66. 66. Outline The Intermediate Value Limits Theorem Concept Computation Derivatives Limits involving inﬁnity Concept Continuity Intepretations Concept Implications Examples Computation
67. 67. The Derivative as a function Learning Objectives given a function, ﬁnd the derivative of that function from scratch and give the domain of f’ given a function, ﬁnd its second derivative given the graph of a function, sketch the graph of its derivative
68. 68. Derivatives Theorem If f is diﬀerentiable at a, then f is continuous at a.
69. 69. How can a function fail to be continuous?
70. 70. The second derivative If f is a function, so is f , and we can seek its derivative. f = (f ) It measures the rate of change of the rate of change!
71. 71. Outline The Intermediate Value Limits Theorem Concept Computation Derivatives Limits involving inﬁnity Concept Continuity Intepretations Concept Implications Examples Computation
72. 72. Implications of the derivative Learning objectives Given the graph of the derivative of a function... determine where the function is increasing and decreasing determine where the function is concave up and concave down sketch the graph of the original function ﬁnd and interpret inﬂection points
73. 73. Fact If f is increasing on (a, b), then f (x) ≥ 0 for all x in (a, b) If f is decreasing on (a, b), then f (x) ≤ 0 for all x in (a, b). Fact If f (x) > 0 for all x in (a, b), then f is increasing on (a, b). If f (x) < 0 for all x in (a, b), then f is decreasing on (a, b).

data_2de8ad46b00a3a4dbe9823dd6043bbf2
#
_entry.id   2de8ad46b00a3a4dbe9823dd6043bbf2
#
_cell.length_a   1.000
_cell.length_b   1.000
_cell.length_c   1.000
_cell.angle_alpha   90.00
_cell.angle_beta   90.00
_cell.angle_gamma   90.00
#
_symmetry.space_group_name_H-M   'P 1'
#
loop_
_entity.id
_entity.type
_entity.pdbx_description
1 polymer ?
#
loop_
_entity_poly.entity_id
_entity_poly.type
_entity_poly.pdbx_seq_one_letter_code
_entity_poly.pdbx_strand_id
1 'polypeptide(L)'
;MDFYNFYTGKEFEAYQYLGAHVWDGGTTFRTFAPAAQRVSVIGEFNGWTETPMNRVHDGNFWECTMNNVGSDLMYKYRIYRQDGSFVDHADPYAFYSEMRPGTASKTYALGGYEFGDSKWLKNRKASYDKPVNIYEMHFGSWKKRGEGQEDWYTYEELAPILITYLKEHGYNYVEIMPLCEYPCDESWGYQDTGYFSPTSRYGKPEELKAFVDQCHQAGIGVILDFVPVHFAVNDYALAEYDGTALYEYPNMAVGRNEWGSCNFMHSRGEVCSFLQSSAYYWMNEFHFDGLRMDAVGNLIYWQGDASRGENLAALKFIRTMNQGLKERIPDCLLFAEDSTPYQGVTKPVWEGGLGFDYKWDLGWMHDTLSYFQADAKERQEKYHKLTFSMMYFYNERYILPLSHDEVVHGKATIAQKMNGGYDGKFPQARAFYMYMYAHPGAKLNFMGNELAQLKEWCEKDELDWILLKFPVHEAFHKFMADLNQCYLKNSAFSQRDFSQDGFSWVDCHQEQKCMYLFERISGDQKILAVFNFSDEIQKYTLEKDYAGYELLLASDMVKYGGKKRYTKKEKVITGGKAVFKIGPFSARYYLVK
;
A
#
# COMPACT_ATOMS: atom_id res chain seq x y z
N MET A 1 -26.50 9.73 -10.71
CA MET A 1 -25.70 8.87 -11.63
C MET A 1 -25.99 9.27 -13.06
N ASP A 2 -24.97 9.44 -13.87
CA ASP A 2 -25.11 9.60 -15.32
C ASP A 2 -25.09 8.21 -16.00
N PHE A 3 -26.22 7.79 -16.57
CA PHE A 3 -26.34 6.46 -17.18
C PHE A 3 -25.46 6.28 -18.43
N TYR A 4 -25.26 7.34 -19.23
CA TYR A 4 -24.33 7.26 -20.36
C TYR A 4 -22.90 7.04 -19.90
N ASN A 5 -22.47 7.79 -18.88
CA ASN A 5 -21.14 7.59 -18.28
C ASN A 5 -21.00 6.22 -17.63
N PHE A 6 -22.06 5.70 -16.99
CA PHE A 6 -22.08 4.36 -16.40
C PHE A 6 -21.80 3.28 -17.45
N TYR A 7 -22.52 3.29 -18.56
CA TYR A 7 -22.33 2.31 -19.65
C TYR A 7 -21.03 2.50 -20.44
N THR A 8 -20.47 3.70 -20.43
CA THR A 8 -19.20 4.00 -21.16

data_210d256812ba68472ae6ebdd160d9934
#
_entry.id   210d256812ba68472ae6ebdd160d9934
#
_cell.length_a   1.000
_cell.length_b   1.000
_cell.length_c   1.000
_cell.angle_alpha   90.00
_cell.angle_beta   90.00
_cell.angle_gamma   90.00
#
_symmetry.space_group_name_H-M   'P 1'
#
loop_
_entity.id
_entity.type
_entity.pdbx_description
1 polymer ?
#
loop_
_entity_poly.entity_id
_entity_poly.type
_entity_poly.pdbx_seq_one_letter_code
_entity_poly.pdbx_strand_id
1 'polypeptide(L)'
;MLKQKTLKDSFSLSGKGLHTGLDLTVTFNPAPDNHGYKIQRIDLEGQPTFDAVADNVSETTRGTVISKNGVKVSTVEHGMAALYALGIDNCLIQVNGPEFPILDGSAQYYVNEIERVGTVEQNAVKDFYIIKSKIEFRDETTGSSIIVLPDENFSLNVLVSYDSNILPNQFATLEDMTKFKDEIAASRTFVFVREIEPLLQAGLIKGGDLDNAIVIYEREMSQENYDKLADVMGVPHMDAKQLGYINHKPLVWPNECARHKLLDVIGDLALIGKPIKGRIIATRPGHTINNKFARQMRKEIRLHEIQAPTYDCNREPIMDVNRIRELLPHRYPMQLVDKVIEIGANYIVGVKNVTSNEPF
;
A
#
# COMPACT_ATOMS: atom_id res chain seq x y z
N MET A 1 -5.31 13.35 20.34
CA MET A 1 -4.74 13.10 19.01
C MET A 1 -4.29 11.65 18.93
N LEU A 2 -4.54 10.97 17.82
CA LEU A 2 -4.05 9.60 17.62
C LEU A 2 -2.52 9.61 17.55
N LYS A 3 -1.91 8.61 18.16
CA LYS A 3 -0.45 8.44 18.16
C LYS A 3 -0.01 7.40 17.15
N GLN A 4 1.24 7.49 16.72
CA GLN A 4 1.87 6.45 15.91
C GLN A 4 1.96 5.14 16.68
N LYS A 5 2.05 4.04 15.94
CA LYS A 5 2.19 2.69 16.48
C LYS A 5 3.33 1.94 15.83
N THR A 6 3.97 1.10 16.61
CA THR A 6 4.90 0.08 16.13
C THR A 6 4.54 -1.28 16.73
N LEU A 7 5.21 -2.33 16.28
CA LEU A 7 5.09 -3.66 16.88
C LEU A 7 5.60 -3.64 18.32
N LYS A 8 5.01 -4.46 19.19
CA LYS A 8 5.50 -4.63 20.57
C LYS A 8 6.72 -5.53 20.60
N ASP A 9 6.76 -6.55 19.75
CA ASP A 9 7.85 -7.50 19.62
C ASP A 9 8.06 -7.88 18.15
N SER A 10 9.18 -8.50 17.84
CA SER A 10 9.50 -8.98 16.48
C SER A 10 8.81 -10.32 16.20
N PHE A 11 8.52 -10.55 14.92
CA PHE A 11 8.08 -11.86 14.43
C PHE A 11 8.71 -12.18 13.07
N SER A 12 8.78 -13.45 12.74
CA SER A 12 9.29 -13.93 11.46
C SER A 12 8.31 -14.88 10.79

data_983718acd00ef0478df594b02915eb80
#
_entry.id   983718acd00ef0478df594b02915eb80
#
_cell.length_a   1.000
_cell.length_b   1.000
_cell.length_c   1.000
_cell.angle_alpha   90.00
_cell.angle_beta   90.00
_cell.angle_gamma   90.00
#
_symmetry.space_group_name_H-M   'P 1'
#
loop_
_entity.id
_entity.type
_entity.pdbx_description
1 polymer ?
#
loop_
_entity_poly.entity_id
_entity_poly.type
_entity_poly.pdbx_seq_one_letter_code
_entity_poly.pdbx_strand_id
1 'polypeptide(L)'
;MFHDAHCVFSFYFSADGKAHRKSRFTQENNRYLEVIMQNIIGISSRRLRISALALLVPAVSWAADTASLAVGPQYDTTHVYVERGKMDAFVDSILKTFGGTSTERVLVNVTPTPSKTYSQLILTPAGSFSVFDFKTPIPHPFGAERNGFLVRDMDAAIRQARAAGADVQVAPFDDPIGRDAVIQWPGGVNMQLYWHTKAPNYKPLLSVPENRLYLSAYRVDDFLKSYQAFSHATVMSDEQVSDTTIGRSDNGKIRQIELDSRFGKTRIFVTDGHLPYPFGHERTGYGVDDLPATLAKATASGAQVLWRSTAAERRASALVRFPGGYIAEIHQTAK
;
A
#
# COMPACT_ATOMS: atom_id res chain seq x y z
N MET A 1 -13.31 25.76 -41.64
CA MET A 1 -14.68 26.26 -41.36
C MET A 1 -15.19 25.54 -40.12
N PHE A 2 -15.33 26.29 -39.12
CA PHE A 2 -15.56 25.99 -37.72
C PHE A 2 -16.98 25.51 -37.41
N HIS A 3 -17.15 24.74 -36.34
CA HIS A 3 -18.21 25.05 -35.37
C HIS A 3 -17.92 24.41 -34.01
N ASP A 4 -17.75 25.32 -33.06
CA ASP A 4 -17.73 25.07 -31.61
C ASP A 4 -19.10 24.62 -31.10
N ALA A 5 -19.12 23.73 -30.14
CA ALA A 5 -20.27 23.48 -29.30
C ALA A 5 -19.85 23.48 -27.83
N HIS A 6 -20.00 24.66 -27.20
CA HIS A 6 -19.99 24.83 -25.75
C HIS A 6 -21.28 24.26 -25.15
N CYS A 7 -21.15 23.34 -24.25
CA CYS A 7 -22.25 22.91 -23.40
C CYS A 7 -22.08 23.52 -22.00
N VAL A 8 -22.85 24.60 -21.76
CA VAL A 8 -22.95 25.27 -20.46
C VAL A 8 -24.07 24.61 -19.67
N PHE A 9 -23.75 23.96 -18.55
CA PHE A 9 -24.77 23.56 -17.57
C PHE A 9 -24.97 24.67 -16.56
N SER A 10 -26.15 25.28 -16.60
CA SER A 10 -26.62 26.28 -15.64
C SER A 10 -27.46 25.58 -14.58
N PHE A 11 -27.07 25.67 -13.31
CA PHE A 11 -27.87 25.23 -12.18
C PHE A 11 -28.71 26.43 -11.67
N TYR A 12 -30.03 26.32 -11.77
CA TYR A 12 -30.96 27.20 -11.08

74. 74. Deﬁnition A function is called concave up on an interval if f is increasing on that interval. A function is called concave down on an interval if f is decreasing on that interval.
75. 75. Fact If f is concave up on (a, b), then f (x) ≥ 0 for all x in (a, b) If f is concave down on (a, b), then f (x) ≤ 0 for all x in (a, b). Fact If f (x) > 0 for all x in (a, b), then f is concave up on (a, b). If f (x) < 0 for all x in (a, b), then f is concave down on (a, b).
76. 76. Outline The Intermediate Value Limits Theorem Concept Computation Derivatives Limits involving inﬁnity Concept Continuity Intepretations Concept Implications Examples Computation
77. 77. Computing Derivatives Learning Objectives the power rule the constant multiple rule the sum rule the diﬀerence rule derivative of x → e x is e x (by deﬁnition of e)
78. 78. Theorem (The Power Rule) Let r be a real number. Then dr x = rx r −1 dx
79. 79. Rules for Diﬀerentiation Theorem Let f and g be diﬀerentiable functions at a, and c a constant. Then (f + g ) (a) = f (a) + g (a) (cf ) (a) = cf (a)
80. 80. Rules for Diﬀerentiation Theorem Let f and g be diﬀerentiable functions at a, and c a constant. Then (f + g ) (a) = f (a) + g (a) (cf ) (a) = cf (a) It follows that we can diﬀerentiate all polynomials.
81. 81. Derivatives of exponential functions Fact dx = ex dx e